56 R. I. HESSE15. Potato Curves. You are allowed to draw a closed path on the surfaceof each of the potatoes shown below. Can you draw the two paths so thatthey are identical to each other in three-dimensional space?E16. Suppose a clock’s second hand is exactly on a second mark and exactly18 second marks ahead of the hour hand. What time is it?E17. Shoelace Clock. You are given some matches, a shoelace, and a pairof scissors. The lace burns irregularly like a fuse and takes 60 minutes toburn from end to end. It has a symmetry property in that the burn rate adistance Ü from the left end is the same as the burn rate the same distance Üfrom the right end. What is the minimum time interval you can measure?Medium ProblemsM1. You have a 37-pint container full of a refreshing drink. N thirsty cus-tomers arrive, one having an 11-pint container and another having a 2N-pint container. How will you most efﬁciently measure out 1 pint of drinkfor each customer to drink in turn and end up with N pints in the 11-pintcontainer and 37-2N pints in the 37-pint container if(a) N = 3;(b) N = 5?M2. Three points have been chosen randomly from the vertices of a cube.What is the probability that they form (a) an acute triangle; (b) a right trian-gle?M3. You were playing bridge as South and held 432 in spades, hearts, anddiamonds. In clubs you held 5432. Despite your lack of power you took 6tricks, making a 4-club contract. Produce the other hands and a line of playthat allows this to occur.M4. From England comes the series 35, 45, 60, x, 120, 180, 280, 450, 744,1260, Find a simple continuous function to generate the series and com-pute the surprise answer for Ü.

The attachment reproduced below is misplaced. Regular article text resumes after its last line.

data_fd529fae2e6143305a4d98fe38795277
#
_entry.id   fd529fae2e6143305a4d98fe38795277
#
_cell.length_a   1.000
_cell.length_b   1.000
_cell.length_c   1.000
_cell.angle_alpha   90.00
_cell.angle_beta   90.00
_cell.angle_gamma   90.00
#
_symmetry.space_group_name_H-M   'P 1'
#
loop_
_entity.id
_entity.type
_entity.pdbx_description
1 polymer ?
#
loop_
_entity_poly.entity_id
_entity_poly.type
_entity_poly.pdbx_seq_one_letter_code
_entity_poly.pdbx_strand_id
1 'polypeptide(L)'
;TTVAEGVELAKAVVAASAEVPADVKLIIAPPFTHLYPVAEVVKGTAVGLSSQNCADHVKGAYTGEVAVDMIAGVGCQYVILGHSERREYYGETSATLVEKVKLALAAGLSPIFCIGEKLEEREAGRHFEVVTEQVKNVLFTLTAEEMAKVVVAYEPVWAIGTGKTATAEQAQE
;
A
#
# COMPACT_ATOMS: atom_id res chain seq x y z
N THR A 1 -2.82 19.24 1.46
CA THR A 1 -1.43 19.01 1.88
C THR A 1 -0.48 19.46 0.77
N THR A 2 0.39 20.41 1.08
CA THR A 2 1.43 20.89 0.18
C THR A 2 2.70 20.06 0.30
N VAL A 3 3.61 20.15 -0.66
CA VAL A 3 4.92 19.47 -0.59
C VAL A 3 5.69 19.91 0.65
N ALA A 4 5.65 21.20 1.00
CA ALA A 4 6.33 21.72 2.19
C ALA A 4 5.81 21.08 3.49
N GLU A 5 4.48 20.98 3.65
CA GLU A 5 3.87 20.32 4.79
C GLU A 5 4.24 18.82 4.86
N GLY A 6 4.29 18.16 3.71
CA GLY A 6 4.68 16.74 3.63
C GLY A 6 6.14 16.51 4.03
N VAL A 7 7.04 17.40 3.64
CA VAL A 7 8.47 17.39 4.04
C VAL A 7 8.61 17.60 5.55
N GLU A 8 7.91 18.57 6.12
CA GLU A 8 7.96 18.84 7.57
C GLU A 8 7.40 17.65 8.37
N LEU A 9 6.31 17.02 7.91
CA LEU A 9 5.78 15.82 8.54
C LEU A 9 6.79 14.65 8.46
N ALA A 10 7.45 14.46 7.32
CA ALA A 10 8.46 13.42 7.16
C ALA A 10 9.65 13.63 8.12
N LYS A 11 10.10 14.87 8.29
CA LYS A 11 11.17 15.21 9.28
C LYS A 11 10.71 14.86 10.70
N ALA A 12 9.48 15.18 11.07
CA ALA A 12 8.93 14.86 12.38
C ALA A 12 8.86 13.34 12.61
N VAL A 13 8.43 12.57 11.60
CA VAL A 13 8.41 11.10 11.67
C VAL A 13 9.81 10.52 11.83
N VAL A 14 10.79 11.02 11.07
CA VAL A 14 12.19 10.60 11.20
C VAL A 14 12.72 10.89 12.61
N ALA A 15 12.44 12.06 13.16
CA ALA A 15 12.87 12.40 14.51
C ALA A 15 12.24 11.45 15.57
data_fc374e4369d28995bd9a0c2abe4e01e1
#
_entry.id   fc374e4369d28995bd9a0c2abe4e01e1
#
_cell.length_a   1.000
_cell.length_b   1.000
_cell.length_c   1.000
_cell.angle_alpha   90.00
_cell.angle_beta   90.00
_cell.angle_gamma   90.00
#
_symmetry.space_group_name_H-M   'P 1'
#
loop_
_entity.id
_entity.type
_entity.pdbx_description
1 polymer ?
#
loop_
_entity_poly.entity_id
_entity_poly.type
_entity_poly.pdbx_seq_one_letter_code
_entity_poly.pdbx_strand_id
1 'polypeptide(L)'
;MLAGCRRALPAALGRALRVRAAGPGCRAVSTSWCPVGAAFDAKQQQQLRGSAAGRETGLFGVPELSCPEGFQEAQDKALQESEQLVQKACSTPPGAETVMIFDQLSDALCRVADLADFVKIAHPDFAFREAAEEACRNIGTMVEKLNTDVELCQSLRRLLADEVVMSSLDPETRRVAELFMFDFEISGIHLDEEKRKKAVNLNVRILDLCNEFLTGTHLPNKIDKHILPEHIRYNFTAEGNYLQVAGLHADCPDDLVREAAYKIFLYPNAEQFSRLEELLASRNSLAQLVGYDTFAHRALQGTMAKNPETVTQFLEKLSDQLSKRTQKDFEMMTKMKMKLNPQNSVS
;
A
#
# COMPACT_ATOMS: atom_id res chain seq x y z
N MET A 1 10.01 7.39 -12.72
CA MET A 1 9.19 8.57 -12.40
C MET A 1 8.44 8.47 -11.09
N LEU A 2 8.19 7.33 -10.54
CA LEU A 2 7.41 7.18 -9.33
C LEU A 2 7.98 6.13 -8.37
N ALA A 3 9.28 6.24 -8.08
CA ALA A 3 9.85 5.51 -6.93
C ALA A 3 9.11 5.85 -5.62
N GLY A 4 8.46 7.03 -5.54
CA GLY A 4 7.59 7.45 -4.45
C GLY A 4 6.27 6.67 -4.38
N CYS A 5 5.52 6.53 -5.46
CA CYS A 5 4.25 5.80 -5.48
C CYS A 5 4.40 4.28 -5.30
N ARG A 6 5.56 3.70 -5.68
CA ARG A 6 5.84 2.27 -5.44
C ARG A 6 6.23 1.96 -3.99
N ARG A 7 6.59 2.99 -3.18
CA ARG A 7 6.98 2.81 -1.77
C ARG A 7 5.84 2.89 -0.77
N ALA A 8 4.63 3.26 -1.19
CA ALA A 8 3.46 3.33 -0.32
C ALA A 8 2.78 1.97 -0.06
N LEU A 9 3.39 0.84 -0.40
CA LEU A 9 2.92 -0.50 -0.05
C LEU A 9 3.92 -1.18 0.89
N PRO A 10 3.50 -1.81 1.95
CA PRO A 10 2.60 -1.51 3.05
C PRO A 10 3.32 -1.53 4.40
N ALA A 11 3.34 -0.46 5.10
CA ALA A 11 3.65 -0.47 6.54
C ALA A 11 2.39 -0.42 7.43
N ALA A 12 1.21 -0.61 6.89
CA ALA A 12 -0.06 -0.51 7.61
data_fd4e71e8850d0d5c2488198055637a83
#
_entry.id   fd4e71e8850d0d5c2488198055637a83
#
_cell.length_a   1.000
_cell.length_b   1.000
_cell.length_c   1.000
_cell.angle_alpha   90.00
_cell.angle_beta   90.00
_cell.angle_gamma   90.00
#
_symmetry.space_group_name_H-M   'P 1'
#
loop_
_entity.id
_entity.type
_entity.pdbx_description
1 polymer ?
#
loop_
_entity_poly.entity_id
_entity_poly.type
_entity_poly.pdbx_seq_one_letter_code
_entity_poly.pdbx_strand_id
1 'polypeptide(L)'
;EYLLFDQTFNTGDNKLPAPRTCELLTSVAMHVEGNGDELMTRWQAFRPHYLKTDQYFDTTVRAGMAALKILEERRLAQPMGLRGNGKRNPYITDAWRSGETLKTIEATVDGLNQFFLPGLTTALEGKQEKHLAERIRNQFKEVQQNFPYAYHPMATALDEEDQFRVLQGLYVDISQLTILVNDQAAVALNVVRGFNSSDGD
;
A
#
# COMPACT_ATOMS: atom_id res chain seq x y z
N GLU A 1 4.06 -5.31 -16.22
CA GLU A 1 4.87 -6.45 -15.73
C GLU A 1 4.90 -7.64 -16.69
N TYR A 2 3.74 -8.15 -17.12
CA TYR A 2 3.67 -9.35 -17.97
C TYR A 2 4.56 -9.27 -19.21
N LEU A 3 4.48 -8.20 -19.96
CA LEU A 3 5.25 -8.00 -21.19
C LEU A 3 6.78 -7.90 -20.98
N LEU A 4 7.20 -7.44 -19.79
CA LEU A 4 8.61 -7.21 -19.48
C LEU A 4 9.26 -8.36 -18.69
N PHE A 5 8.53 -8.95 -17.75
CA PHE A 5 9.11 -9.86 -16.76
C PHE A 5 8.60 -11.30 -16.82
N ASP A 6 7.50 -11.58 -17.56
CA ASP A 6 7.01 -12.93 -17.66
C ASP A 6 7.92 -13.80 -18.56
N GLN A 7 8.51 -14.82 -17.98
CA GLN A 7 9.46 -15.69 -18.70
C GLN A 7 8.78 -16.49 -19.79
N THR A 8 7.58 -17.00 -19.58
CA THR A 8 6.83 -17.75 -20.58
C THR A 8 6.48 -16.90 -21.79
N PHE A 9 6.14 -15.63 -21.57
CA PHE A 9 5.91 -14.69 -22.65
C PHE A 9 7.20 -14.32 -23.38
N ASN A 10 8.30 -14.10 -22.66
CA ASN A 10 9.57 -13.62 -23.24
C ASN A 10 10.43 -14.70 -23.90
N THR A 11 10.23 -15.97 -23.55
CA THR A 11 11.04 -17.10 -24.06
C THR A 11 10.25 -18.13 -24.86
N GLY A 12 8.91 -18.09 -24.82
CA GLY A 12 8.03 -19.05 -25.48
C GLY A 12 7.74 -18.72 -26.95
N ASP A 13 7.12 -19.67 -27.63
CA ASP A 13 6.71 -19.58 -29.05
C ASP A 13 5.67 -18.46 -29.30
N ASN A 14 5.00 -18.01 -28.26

PUZZLES FROM AROUND THE WORLD 57M5. How many ways can four points be arranged in the plane so that thesix distances between pairs of points take on only two different values?M6. From the USSR we are asked to simplify Ü ¿Õ¾ · ½¼¿Ô¿ · ¿Õ¾ ½¼¿Ô¿.M7. Find all primes Ô such that ¾Ô + Ô¾ is also prime. Prove there are noothers.M8. The river shown below is 10 feet wide and has a jog in it. You wishto cross from the south to the north side and have only two thin planks oflength L and width 1 ft to help you get across. What is the least value for Lthat allows a successful plan for crossing the river?M9. A regular pentagon is drawn on ordinary graph paper. Show that nomore than two of its vertices lie on grid points.M10. 26 packages labeled A to Z are known to each weigh whole numbersof pounds in the range 1 to 26.(a) Determine the weight of each package with a two-pan balance andfour weights of your own design.(b) Now do it with three weights.M11. Music on the planet Alpha Lyra IV consists of only the notes A and B.Also, it never includes three repetitions of any sequence nor does the repe-tition BB ever occur. What is the longest Lyran musical composition?M12. Many crypto doorknob locks use doors with ﬁve buttons numberedfrom 1 to 5. Legal combinations allow the buttons to be pushed in speciﬁcorder either singly or in pairs without pushing any button more than once.Thus [(12), (34)] = [(21), (34)]; [(1), (3)]; and [(2), (13), (4)] are legal combina-tions while [(1), (14)]; [(134)]; and [(13), (14)] are not.(a) How many legal combinations are there?(b) If a sixth button were added, how many legal combinations wouldthere be?M13. Find the smallest prime number that contains each digit from 1 to 9at least once.